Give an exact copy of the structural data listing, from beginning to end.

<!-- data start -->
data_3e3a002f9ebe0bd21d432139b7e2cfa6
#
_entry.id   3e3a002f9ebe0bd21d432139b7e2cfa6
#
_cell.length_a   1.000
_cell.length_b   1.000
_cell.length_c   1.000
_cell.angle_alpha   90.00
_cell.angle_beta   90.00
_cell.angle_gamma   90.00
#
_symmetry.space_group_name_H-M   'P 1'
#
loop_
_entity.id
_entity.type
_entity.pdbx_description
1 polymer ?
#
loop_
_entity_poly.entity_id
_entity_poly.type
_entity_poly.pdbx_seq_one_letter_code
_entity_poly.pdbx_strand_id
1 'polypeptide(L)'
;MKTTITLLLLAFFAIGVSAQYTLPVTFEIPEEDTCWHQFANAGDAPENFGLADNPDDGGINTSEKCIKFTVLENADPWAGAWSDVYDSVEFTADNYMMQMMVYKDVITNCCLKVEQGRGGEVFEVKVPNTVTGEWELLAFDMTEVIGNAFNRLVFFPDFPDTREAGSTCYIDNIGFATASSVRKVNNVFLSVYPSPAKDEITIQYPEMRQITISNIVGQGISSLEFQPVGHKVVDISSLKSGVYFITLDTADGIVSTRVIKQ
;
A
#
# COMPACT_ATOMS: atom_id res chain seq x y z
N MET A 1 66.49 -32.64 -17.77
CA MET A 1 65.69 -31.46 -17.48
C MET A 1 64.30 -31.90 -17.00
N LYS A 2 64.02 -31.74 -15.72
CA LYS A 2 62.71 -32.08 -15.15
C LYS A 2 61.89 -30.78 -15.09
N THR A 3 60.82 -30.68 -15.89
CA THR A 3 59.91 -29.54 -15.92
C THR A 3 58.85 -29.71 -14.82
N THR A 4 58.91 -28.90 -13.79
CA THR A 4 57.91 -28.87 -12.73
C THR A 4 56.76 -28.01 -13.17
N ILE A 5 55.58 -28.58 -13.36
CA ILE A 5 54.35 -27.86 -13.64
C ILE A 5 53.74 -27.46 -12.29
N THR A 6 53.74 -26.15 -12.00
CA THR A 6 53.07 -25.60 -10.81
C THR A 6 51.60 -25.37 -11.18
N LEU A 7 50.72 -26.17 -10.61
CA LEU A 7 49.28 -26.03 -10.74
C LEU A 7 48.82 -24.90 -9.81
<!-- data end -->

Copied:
data_3e3a002f9ebe0bd21d432139b7e2cfa6
#
_entry.id   3e3a002f9ebe0bd21d432139b7e2cfa6
#
_cell.length_a   1.000
_cell.length_b   1.000
_cell.length_c   1.000
_cell.angle_alpha   90.00
_cell.angle_beta   90.00
_cell.angle_gamma   90.00
#
_symmetry.space_group_name_H-M   'P 1'
#
loop_
_entity.id
_entity.type
_entity.pdbx_description
1 polymer ?
#
loop_
_entity_poly.entity_id
_entity_poly.type
_entity_poly.pdbx_seq_one_letter_code
_entity_poly.pdbx_strand_id
1 'polypeptide(L)'
;MKTTITLLLLAFFAIGVSAQYTLPVTFEIPEEDTCWHQFANAGDAPENFGLADNPDDGGINTSEKCIKFTVLENADPWAGAWSDVYDSVEFTADNYMMQMMVYKDVITNCCLKVEQGRGGEVFEVKVPNTVTGEWELLAFDMTEVIGNAFNRLVFFPDFPDTREAGSTCYIDNIGFATASSVRKVNNVFLSVYPSPAKDEITIQYPEMRQITISNIVGQGISSLEFQPVGHKVVDISSLKSGVYFITLDTADGIVSTRVIKQ
;
A
#
# COMPACT_ATOMS: atom_id res chain seq x y z
N MET A 1 66.49 -32.64 -17.77
CA MET A 1 65.69 -31.46 -17.48
C MET A 1 64.30 -31.90 -17.00
N LYS A 2 64.02 -31.74 -15.72
CA LYS A 2 62.71 -32.08 -15.15
C LYS A 2 61.89 -30.78 -15.09
N THR A 3 60.82 -30.68 -15.89
CA THR A 3 59.91 -29.54 -15.92
C THR A 3 58.85 -29.71 -14.82
N THR A 4 58.91 -28.90 -13.79
CA THR A 4 57.91 -28.87 -12.73
C THR A 4 56.76 -28.01 -13.17
N ILE A 5 55.58 -28.58 -13.36
CA ILE A 5 54.35 -27.86 -13.64
C ILE A 5 53.74 -27.46 -12.29
N THR A 6 53.74 -26.15 -12.00
CA THR A 6 53.07 -25.60 -10.81
C THR A 6 51.60 -25.37 -11.18
N LEU A 7 50.72 -26.17 -10.61
CA LEU A 7 49.28 -26.03 -10.74
C LEU A 7 48.82 -24.90 -9.81